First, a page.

*Burnham, D.A. Department of Geology, The University of Kansas.  COMPARISON OF THE TARSUS AND PES IN THE DROMAEOSAURS BAMBIRAPTOR AND MICRORAPTOR. Controversies surrounding evolution of flight are usually framed around the hands and arms (wings) rather than the structure of the foot. The anatomy and functional morphology of deinonychosaur tarsus and pes has been overlooked and is herein examined in light of recent discoveries. The study included a cursorial form, Bambiraptor (North America), and a newly reported arboreal form, Microraptor (Asia). Lifestyles of these animals should be reflected in the morphology of their feet since locomotion is fundamentally different between ground and tree-dwelling forms. It was found that the arboreal and cursorial morphotypes do have contrasting foot morphology, although both possess the retractable sickle claw, a synapomorphy of the Dromaeosauridae. The arctometatarsalian foot of Microraptor was proportionally smaller with deeply recurved claws on each digit, the hallux was reversed, and long, vaned feathers attached to the tarsus. These feathers alone would seem to encumber a cursorial lifestlye. It is more likely that it was arboreal, using the sickle claw for climbing with the reversed hallux and recurved unguals for perching. The foot of Bambiraptor had a normal tarsus that functioned well as a killing claw to disembowel prey. The hallux was not reversed and was positioned more proximally than Microraptor. The flattened pes unguals, combined with other features, implies it was cursorial. The resulting insight on foot morphology and function indicates the tree-dwelling forms acquired the specialized claw apparatus for climbing much earlier than the cursorial members of this group who subsequently modified the claw as a weapon. This would seem to support that an arboreal phase took place during the evolution of flight in birdlike dinosaurs.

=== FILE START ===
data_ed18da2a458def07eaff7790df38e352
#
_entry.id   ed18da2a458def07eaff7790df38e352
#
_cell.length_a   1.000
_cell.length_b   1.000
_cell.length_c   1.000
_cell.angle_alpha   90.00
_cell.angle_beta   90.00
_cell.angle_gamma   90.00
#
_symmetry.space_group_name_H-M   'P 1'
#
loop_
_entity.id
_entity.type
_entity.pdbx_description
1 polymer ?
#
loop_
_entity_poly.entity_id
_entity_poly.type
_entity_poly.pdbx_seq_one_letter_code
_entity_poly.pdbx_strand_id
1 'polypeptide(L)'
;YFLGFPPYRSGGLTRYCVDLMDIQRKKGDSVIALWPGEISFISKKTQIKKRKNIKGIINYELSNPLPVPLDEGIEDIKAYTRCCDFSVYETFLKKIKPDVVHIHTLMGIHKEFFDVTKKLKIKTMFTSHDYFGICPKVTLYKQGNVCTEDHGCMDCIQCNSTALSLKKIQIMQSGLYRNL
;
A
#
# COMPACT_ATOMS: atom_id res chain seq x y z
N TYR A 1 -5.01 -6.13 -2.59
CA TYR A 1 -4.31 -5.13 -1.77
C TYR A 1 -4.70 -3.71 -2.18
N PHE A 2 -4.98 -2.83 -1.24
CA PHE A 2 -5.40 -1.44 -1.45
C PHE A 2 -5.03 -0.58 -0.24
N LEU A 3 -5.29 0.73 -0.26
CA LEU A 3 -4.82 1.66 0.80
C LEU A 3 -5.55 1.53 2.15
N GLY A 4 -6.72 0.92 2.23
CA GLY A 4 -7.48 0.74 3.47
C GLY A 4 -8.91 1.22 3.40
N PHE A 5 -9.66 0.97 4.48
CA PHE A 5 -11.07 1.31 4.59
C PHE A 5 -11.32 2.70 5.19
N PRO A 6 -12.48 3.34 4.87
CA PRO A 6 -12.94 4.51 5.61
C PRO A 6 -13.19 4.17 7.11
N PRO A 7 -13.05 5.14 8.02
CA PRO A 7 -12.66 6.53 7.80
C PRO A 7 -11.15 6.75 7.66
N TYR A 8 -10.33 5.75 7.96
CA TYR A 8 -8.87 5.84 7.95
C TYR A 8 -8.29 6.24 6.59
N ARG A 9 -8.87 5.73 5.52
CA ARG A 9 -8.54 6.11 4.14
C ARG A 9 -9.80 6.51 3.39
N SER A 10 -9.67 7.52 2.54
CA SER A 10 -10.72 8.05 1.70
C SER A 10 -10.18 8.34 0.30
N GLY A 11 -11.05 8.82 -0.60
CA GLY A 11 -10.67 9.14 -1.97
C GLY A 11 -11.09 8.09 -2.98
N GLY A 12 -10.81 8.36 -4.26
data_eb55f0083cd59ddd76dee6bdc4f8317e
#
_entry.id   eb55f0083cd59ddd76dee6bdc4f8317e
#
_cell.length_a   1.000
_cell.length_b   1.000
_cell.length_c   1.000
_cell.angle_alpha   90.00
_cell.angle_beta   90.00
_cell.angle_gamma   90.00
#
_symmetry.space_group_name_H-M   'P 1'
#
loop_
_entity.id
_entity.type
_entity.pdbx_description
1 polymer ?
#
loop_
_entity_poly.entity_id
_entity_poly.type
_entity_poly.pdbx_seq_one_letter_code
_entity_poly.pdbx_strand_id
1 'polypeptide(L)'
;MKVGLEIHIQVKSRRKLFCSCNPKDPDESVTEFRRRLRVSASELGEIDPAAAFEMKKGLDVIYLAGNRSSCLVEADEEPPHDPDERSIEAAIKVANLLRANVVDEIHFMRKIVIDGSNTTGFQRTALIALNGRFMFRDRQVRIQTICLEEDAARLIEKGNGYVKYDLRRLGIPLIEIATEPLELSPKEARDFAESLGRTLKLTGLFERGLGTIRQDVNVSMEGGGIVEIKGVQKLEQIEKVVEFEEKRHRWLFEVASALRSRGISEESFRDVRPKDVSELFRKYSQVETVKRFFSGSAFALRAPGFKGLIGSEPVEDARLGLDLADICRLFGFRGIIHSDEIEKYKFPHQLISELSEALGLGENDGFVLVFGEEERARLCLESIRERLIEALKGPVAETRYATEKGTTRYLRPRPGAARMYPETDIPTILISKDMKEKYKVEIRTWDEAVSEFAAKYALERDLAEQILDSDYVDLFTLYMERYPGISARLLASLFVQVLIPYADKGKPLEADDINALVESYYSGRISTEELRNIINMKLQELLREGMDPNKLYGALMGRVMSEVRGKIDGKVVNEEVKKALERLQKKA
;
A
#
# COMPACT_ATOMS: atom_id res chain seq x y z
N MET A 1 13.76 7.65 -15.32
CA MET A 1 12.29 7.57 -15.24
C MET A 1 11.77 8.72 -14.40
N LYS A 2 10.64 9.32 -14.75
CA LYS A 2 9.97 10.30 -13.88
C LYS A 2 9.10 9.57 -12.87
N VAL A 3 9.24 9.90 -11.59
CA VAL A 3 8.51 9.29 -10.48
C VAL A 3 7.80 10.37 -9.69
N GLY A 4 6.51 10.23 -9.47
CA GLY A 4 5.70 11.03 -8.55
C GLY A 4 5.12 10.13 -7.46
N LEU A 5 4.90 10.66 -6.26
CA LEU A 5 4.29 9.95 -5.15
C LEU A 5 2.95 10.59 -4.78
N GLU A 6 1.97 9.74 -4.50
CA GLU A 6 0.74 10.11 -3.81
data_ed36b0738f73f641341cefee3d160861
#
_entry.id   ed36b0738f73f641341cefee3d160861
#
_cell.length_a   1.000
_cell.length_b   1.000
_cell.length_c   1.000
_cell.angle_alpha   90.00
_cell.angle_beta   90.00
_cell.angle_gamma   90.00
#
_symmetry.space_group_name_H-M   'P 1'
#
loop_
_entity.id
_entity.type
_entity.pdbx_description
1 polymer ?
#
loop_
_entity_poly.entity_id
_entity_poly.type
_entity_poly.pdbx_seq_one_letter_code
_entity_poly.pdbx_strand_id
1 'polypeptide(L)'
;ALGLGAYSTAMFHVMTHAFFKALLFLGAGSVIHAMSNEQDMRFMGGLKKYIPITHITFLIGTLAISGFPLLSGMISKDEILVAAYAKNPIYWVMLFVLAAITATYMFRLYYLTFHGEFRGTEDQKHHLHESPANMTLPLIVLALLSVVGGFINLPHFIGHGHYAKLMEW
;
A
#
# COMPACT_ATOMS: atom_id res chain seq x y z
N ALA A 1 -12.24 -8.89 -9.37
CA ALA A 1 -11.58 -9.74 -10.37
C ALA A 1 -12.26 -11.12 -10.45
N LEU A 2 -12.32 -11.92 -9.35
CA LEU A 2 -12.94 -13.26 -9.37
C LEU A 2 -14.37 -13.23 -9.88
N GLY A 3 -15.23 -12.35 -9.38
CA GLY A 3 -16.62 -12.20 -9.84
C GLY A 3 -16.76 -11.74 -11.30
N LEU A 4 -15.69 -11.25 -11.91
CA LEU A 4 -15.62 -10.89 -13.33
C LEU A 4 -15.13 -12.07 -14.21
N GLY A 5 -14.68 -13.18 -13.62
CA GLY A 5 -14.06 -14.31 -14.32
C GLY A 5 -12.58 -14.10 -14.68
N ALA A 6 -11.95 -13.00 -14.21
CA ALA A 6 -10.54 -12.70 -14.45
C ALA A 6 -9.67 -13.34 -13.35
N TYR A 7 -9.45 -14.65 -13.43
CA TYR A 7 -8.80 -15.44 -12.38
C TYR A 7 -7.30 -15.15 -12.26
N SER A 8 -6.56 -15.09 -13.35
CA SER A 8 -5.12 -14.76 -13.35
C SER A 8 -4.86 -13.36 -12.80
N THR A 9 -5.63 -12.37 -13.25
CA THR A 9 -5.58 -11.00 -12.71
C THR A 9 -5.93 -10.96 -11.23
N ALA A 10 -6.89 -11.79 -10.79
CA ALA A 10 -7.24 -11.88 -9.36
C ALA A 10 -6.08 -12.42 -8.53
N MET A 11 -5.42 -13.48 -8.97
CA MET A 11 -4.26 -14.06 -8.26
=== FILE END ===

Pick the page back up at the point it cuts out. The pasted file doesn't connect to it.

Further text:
*Christopher, M.T., Division of Vertebrate Paleontology, University of Kansas.  THE NEW FOSSIL PREPARATION LABORATORY IN SCIENCE CITY AT UNION STATION, KANSAS CITY. A new live fossil preparation exhibit is being developed through the collaboration of Science City at Union Station and the University of Kansas Natural History Museum and Biodiversity Research Center. This new exhibit will benefit the University by expediting preparation, mounting, and study of dinosaur specimens collected by KU paleontologists and volunteers in 1997. Science City will eventually house the prepared and mounted dinosaur; a large adult Camarasaurus nicknamed Lyle, which, along with the fossil lab, should boost attendance. Attendees will be able to view preparation of the dinosaur in progress and a volunteer preparation program will allow qualified individuals to participate in that project.  The laboratory will be constructed within Science City’s existing paleontological exhibit area. The exhibit is expected to open, and fossil preparation to begin, upon completion this autumn.  

*Everhart, M. J., P. A. Everhart and K. Ewell. Sternberg Museum of Natural History, Fort Hays State University.  A MARINE ICHTHYOFAUNA FROM THE UPPER DAKOTA SANDSTONE (LATE CRETACEOUS). The Dakota Sandstone in Kansas is composed of mudstones and channel sandstone lenses deposited at the mouth of a river flowing into the Western Interior Sea from the northeast during Middle Cenomanian time. The formation is well known for beautifully preserved impressions of deciduous leaves, but has an otherwise poor record for vertebrate remains. A marine ichthyofauna is reported here for the first time from the Upper Dakota Sandstone near Wilson Lake in eastern Russell County. The interbedded sandstones and shales exposed at this locality represent the transition from non-marine, deltaic deposits to a shallow-water, marine environment at the beginning of the Greenhorn Transgression. The micro- and macro-vertebrate faunal assemblage is derived from a two layers of poorly cemented sand within 6 m of the contact with the Graneros Shale. To date, the Wilson Lake fauna consists of 20 taxa: 7 sharks (Hybodus sp., “Polyacrodus” sp., Cretoxyrhina mantelli, Cretolamna appendiculata, Carcharias amonensis, Cretodus semiplicatus, and Squalicorax falcatus); 6 rays (Rhinobatos incertus, Pseudohypolophus mcnultyi, Chiloscyllium greeni, Onchopristis dunklei, Ptychotrygon sp., and “Cretomanta canadensis”); and 7 bony fish (“Coelodus” sp., Hadrodus sp., Pachyamia sp., Lepidotes sp., Enchodus sp., Xiphactinus audax, and Protosphyraena bentonianum). The teeth of Carcharias and Rhinobatos are the most abundant of the sharks and rays, and Enchodus sp. is the most abundant bony fish. The species represented in the Wilson Lake fauna suggest a shallow marine environment located on the edge of a river delta near the eastern shore of the Western Interior Sea.